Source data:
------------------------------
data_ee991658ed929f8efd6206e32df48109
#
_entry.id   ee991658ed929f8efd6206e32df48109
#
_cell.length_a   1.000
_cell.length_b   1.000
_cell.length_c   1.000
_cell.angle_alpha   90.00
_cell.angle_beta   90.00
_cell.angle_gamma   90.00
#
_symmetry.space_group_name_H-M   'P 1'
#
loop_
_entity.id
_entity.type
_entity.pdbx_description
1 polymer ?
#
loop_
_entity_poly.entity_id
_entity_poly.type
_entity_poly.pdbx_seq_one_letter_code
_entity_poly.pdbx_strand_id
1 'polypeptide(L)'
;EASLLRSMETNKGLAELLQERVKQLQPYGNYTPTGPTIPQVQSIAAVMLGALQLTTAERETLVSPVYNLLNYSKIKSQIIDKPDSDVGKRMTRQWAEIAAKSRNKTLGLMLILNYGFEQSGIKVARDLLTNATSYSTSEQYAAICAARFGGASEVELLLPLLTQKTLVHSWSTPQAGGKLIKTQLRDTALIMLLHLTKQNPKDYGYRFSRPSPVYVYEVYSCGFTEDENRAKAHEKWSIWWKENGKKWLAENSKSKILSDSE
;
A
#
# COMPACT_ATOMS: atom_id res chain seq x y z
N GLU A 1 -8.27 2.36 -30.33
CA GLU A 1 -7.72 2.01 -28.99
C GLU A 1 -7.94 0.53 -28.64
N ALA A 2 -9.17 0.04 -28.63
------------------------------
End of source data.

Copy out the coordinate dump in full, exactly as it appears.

data_ee991658ed929f8efd6206e32df48109
#
_entry.id   ee991658ed929f8efd6206e32df48109
#
_cell.length_a   1.000
_cell.length_b   1.000
_cell.length_c   1.000
_cell.angle_alpha   90.00
_cell.angle_beta   90.00
_cell.angle_gamma   90.00
#
_symmetry.space_group_name_H-M   'P 1'
#
loop_
_entity.id
_entity.type
_entity.pdbx_description
1 polymer ?
#
loop_
_entity_poly.entity_id
_entity_poly.type
_entity_poly.pdbx_seq_one_letter_code
_entity_poly.pdbx_strand_id
1 'polypeptide(L)'
;EASLLRSMETNKGLAELLQERVKQLQPYGNYTPTGPTIPQVQSIAAVMLGALQLTTAERETLVSPVYNLLNYSKIKSQIIDKPDSDVGKRMTRQWAEIAAKSRNKTLGLMLILNYGFEQSGIKVARDLLTNATSYSTSEQYAAICAARFGGASEVELLLPLLTQKTLVHSWSTPQAGGKLIKTQLRDTALIMLLHLTKQNPKDYGYRFSRPSPVYVYEVYSCGFTEDENRAKAHEKWSIWWKENGKKWLAENSKSKILSDSE
;
A
#
# COMPACT_ATOMS: atom_id res chain seq x y z
N GLU A 1 -8.27 2.36 -30.33
CA GLU A 1 -7.72 2.01 -28.99
C GLU A 1 -7.94 0.53 -28.64
N ALA A 2 -9.17 0.04 -28.63